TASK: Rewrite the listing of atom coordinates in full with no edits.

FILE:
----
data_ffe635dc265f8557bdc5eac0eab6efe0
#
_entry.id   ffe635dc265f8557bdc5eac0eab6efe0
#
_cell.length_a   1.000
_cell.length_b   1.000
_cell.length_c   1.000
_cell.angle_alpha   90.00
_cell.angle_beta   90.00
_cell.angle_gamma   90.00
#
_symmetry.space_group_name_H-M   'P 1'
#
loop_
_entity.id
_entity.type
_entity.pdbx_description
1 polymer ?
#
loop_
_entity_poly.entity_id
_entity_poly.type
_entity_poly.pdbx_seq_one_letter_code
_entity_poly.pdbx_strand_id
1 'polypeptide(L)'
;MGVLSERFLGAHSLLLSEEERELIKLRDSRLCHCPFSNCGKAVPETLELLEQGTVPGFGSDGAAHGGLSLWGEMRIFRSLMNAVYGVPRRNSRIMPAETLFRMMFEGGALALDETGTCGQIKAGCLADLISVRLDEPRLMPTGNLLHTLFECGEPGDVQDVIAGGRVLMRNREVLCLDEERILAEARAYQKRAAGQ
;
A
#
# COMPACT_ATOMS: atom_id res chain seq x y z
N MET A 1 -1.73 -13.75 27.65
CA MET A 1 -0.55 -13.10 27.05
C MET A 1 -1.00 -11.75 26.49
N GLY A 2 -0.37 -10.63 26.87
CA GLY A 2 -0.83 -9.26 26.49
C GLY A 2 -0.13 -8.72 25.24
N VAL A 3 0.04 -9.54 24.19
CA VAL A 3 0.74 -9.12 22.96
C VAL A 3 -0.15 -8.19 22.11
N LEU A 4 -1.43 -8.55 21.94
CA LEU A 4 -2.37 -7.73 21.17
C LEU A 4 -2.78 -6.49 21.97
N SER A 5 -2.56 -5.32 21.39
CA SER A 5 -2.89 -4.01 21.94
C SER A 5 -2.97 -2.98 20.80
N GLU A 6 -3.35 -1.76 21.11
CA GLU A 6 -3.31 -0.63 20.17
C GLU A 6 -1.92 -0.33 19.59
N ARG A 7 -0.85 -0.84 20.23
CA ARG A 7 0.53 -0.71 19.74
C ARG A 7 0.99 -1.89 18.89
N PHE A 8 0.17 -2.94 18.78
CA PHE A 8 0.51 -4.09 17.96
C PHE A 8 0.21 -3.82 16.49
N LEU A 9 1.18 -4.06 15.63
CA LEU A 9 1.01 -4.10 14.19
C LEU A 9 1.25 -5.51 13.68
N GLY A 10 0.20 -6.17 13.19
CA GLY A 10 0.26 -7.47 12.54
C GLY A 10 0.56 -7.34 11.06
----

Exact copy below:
data_ffe635dc265f8557bdc5eac0eab6efe0
#
_entry.id   ffe635dc265f8557bdc5eac0eab6efe0
#
_cell.length_a   1.000
_cell.length_b   1.000
_cell.length_c   1.000
_cell.angle_alpha   90.00
_cell.angle_beta   90.00
_cell.angle_gamma   90.00
#
_symmetry.space_group_name_H-M   'P 1'
#
loop_
_entity.id
_entity.type
_entity.pdbx_description
1 polymer ?
#
loop_
_entity_poly.entity_id
_entity_poly.type
_entity_poly.pdbx_seq_one_letter_code
_entity_poly.pdbx_strand_id
1 'polypeptide(L)'
;MGVLSERFLGAHSLLLSEEERELIKLRDSRLCHCPFSNCGKAVPETLELLEQGTVPGFGSDGAAHGGLSLWGEMRIFRSLMNAVYGVPRRNSRIMPAETLFRMMFEGGALALDETGTCGQIKAGCLADLISVRLDEPRLMPTGNLLHTLFECGEPGDVQDVIAGGRVLMRNREVLCLDEERILAEARAYQKRAAGQ
;
A
#
# COMPACT_ATOMS: atom_id res chain seq x y z
N MET A 1 -1.73 -13.75 27.65
CA MET A 1 -0.55 -13.10 27.05
C MET A 1 -1.00 -11.75 26.49
N GLY A 2 -0.37 -10.63 26.87
CA GLY A 2 -0.83 -9.26 26.49
C GLY A 2 -0.13 -8.72 25.24
N VAL A 3 0.04 -9.54 24.19
CA VAL A 3 0.74 -9.12 22.96
C VAL A 3 -0.15 -8.19 22.11
N LEU A 4 -1.43 -8.55 21.94
CA LEU A 4 -2.37 -7.73 21.17
C LEU A 4 -2.78 -6.49 21.97
N SER A 5 -2.56 -5.32 21.39
CA SER A 5 -2.89 -4.01 21.94
C SER A 5 -2.97 -2.98 20.80
N GLU A 6 -3.35 -1.76 21.11
CA GLU A 6 -3.31 -0.63 20.17
C GLU A 6 -1.92 -0.33 19.59
N ARG A 7 -0.85 -0.84 20.23
CA ARG A 7 0.53 -0.71 19.74
C ARG A 7 0.99 -1.89 18.89
N PHE A 8 0.17 -2.94 18.78
CA PHE A 8 0.51 -4.09 17.96
C PHE A 8 0.21 -3.82 16.49
N LEU A 9 1.18 -4.06 15.63
CA LEU A 9 1.01 -4.10 14.19
C LEU A 9 1.25 -5.51 13.68
N GLY A 10 0.20 -6.17 13.19
CA GLY A 10 0.26 -7.47 12.54
C GLY A 10 0.56 -7.34 11.06